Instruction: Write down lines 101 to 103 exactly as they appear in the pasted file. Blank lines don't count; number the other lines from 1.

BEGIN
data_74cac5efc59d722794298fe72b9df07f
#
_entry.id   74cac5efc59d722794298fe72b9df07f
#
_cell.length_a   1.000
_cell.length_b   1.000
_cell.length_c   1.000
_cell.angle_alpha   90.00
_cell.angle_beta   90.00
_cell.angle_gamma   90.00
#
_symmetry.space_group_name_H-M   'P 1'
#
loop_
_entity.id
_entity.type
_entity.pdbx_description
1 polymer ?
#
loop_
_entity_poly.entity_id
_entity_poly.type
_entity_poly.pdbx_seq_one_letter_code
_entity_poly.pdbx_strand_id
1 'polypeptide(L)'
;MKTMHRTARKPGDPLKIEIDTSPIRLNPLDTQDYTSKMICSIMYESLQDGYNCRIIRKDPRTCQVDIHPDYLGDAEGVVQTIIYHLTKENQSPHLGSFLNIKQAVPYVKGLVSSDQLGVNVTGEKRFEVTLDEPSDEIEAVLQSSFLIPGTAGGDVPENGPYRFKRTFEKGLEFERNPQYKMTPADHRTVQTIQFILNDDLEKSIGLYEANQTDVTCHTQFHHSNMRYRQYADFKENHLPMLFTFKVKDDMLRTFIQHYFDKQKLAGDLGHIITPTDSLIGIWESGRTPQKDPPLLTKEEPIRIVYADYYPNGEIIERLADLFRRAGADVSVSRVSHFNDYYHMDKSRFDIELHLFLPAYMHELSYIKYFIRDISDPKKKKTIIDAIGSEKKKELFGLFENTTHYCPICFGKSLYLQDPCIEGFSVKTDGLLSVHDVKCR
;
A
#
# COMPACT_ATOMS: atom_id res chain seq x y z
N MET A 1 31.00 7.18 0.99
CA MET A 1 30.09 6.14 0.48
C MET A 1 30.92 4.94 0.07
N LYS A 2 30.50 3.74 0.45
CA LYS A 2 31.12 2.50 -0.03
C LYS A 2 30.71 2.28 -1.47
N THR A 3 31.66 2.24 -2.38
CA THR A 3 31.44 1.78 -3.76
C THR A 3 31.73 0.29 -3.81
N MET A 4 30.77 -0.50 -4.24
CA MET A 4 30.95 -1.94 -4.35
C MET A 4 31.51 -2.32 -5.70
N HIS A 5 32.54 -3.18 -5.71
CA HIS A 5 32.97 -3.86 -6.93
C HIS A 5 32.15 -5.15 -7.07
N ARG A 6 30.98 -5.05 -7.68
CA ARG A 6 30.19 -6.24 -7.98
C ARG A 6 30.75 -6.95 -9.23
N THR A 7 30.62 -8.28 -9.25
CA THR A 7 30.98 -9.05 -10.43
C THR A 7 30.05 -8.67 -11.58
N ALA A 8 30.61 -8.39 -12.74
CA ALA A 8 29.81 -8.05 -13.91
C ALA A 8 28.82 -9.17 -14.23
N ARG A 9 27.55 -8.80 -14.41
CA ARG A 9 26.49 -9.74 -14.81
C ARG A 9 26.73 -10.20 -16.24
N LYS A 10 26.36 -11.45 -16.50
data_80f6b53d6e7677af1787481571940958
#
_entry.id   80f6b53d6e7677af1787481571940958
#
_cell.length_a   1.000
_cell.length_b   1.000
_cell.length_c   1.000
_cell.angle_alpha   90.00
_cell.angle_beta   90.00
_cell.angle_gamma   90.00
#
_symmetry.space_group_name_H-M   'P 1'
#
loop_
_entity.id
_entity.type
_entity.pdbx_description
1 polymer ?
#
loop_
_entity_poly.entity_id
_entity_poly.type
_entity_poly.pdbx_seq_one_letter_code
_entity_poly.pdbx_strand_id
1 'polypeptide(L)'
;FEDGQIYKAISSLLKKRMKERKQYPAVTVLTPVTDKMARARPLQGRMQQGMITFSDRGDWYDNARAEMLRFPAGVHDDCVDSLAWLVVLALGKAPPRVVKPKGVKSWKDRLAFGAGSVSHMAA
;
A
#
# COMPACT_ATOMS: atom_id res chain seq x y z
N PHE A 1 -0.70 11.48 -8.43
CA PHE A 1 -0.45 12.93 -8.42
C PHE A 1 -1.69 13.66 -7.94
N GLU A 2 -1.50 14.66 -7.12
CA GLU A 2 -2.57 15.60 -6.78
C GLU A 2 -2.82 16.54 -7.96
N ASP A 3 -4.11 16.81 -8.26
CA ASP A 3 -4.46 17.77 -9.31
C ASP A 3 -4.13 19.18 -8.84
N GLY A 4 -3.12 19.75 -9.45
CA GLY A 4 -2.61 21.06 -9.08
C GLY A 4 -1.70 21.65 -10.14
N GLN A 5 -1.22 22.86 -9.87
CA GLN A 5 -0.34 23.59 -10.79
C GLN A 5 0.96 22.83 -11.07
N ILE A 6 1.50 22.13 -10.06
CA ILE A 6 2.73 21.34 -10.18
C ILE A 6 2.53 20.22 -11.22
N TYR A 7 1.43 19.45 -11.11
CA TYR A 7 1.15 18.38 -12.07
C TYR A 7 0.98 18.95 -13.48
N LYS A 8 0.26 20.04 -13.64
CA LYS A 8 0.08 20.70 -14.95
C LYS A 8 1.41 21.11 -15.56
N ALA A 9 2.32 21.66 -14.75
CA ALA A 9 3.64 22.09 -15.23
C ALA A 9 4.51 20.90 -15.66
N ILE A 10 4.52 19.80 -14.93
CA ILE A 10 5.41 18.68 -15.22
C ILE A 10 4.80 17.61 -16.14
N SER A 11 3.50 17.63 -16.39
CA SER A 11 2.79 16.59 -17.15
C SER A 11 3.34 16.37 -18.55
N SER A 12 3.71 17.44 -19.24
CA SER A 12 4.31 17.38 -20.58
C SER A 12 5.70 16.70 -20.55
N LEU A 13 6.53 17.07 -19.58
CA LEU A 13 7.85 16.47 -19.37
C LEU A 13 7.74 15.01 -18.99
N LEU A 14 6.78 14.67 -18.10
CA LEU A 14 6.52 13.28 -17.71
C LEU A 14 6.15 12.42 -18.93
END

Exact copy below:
N GLN A 5 -1.22 22.86 -9.87
CA GLN A 5 -0.34 23.59 -10.79
C GLN A 5 0.96 22.83 -11.07